IAH207PPT - The Writer as The Writer as Revolutionary in...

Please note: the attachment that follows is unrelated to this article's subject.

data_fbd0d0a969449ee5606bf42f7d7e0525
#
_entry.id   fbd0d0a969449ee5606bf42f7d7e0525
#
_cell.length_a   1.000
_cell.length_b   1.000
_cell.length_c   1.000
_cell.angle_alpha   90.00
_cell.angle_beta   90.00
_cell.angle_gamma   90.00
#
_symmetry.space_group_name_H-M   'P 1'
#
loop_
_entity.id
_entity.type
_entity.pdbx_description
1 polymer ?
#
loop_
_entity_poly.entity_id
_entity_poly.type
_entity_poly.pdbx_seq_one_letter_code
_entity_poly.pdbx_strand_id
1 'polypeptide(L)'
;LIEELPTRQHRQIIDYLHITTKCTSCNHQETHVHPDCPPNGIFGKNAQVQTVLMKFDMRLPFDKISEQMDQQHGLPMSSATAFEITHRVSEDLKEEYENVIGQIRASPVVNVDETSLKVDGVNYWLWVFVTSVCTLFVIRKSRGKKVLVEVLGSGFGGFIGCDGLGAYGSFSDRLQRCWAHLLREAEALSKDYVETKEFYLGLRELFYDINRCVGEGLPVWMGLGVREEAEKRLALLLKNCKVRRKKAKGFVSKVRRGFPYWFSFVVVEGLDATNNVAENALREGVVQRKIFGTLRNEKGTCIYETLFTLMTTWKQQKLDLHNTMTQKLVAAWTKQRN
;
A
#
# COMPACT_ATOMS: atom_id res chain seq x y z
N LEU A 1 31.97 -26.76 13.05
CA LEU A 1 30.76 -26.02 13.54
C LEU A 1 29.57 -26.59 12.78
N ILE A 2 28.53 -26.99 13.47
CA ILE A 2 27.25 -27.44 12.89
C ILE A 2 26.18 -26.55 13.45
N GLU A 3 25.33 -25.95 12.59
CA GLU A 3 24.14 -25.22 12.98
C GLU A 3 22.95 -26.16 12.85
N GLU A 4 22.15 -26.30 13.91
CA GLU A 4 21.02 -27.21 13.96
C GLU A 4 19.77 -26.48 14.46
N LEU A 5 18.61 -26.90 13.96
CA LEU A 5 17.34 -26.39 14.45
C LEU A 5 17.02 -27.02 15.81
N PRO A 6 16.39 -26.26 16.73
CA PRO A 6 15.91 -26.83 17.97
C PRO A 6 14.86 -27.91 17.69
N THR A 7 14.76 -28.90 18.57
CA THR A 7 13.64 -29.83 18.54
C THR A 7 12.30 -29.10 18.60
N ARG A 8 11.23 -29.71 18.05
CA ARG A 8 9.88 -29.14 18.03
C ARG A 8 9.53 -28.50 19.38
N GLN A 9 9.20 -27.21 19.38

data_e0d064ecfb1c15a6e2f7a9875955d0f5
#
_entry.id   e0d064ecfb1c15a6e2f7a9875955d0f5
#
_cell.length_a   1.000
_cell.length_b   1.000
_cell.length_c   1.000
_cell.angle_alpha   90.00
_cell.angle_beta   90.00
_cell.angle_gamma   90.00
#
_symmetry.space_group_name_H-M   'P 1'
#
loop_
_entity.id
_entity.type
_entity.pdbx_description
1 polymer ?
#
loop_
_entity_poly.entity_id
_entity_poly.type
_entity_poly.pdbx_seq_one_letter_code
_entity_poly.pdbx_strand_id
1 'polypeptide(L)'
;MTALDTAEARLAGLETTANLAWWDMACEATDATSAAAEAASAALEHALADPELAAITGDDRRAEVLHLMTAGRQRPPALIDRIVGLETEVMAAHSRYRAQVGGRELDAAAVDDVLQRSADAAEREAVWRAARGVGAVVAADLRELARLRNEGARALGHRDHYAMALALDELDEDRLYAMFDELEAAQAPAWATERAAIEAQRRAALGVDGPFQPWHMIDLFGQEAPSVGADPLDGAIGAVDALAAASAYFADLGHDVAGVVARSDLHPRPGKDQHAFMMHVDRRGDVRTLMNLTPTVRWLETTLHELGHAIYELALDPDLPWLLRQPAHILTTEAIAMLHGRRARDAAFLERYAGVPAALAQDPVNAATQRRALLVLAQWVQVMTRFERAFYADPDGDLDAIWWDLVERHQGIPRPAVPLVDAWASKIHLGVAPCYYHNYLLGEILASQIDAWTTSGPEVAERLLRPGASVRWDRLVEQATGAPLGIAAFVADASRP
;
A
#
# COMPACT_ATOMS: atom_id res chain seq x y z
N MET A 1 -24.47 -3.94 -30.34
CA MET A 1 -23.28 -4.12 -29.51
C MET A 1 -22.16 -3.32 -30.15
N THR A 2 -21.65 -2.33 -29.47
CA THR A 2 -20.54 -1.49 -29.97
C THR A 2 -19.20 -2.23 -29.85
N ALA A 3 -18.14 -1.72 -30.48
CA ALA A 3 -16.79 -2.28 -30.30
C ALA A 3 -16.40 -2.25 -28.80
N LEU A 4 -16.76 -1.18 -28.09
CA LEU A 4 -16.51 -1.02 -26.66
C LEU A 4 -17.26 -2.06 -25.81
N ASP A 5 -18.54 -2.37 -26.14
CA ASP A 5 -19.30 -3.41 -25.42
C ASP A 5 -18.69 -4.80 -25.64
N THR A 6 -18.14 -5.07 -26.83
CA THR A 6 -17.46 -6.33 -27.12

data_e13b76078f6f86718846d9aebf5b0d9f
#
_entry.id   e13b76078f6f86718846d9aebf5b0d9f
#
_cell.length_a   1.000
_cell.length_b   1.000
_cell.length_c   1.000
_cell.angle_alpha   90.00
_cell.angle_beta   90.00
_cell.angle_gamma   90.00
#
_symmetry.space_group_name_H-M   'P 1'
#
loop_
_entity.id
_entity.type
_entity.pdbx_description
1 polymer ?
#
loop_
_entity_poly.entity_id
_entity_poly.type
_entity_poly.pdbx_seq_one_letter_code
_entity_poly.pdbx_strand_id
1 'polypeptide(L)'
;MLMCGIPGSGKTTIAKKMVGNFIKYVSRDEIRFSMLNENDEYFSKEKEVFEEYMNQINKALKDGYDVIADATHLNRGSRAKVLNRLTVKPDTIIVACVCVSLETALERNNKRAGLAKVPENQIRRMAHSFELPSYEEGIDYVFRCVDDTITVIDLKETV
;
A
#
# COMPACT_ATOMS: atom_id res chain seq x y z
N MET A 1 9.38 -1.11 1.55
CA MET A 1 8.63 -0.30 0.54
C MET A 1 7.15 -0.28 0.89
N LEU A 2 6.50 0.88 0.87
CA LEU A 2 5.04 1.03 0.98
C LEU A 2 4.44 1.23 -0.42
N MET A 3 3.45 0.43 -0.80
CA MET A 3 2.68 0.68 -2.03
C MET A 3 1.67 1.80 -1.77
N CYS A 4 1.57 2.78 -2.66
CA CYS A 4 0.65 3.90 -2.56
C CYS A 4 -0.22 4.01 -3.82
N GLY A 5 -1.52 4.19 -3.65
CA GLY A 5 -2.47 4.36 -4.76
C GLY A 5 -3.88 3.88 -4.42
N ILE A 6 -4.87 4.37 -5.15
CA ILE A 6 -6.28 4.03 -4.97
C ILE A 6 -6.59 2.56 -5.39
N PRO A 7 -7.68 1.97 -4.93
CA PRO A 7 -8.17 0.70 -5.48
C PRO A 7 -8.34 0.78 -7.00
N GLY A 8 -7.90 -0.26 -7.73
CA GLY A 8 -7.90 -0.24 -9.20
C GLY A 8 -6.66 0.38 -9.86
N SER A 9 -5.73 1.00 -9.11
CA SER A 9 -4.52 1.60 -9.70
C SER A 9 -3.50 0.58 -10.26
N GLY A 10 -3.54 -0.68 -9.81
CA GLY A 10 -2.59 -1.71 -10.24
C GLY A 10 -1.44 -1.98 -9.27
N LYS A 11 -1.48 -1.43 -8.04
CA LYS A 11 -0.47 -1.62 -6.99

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Unformatted text preview: The Writer as The Writer as Revolutionary in The Master and Margarita IAH 207: “Dangerous Art” November 30, 2011 Pilate’s Redemption Pilate’s Redemption Recall Pilate’s earlier dream in which the execution had not occurred and he is walking in the company of the “wandering philosopher” (319) Woland tells Margarita that she need not ask for Pilate to be let go, “because the one he so yearns to talk with has already asked for him” (382) The Master is able to complete his novel with the phrase “You’re free! You’re free! He’s waiting for you!” (382) In the Epilogue Ivan has a dream in which Yeshua tells Pilate that the execution never happened (395). And at the end of the Epilogue, the executioner is described as “the noseless killer of Gestas [one of the other prisoners with Yeshua]” (396) Why is Pilate redeemed and told the execution never happened? Peace as a Reward Peace as a Reward The Master in essence gets the same reward as Pilate – peace – but he is not allowed to join him in the “light” (film clip: http://www.youtube.com/watch?v=ZYVtqAxoU14&feature=related ): Matthew Levi meets with Woland and asks him to reward the Master with peace (360) Woland asks why he doesn’t take the Master with him to the light, and Matthew responds that “He does not deserve the light, he deserves peace” (361) In the final chapter, Woland tells the Master that he should neither follow Pilate (into the light) nor return to his Moscow apartment (383) Rather, they are shown the way to their “eternal home, which [the Master has] been given as a reward” (384) The Master recognizes that “Someone was setting [him] free, as he himself had just set free the hero he had created” (384) – compare to Margarita’s freeing of Frieda earlier (284) Ivan as “Disciple” Ivan as “Disciple” The Master visits Ivan before he frees Pilate and then again in Ivan’s dream, after Pilate’s (and the Master’s) redemption: In both appearances the Master refers to Ivan as his “disciple” (374, 396) Does this put Ivan in the position of Matthew Levi (to the Master as Yeshua)? Is the Master a Christ­figure? The problem: the Master is given only peace and not the light because he does not “deserve” the light He is purposefully not messiah­like and especially not as revolutionary a force as Yeshua. Yet, Ivan is advised to write a sequel about “him” (presumably Pilate?) before Pilate is redeemed (373) Significantly, the dream visit in the Epilogue occurs after Pilate’s redemption and after Yeshua tells Pilate that the execution never happened. Revolution in Writing Revolution in Writing Moreover, once again the ending of the novel mentions the “noseless killer of Gestas,” and Pilate as “the cruel fifth procurator of Judea,” but it does not mention Yeshua’s execution. The significance: The Master is rewarded with peace but not the light because he did not achieve the revolutionary role of Yeshua. Recall that Pilate represents the sin of cowardice in not being willing to risk his career to save Yeshua. However, he is eventually redeemed (with the suggestion of historical redemption as well), which signals the promise of an alternative Pilate who is willing to prevent the execution. Moreover, the ending suggests that Ivan will write the new history of Pilate in which the execution never occurred because Pilate had proved courageous. This intimates a hopeful future in which writers, like Pilate, will be willing to buck the system and especially to show courage in A Paradox A Paradox Yet without Pilate’s cowardice, the execution would not have given rise to Yeshua’s revolution. How do we reconcile this apparent paradox? Woland describes the interdependence of good and evil to Matthew Levi – necessity for “shadows” (360) Recall also the epigraph from Goethe’s Faust: “I am part of that power which eternally wills evil and eternally works good” (Mephistopheles speaking to Faust) As with the conception of the felix culpa (fortunate fall), Pilate’s act of cowardice leads to Yeshua’s “rise.” Perhaps the retelling of the Pilate tale is then a tragedy in which Yeshua becomes a non­ entity. Part of the difficulty, I think, is that Pilate represents two things: both the evil of the regime and the courage/cowardice of personal conviction in the face of this evil. Revolution becomes possible only when there is cause for revolt. ...
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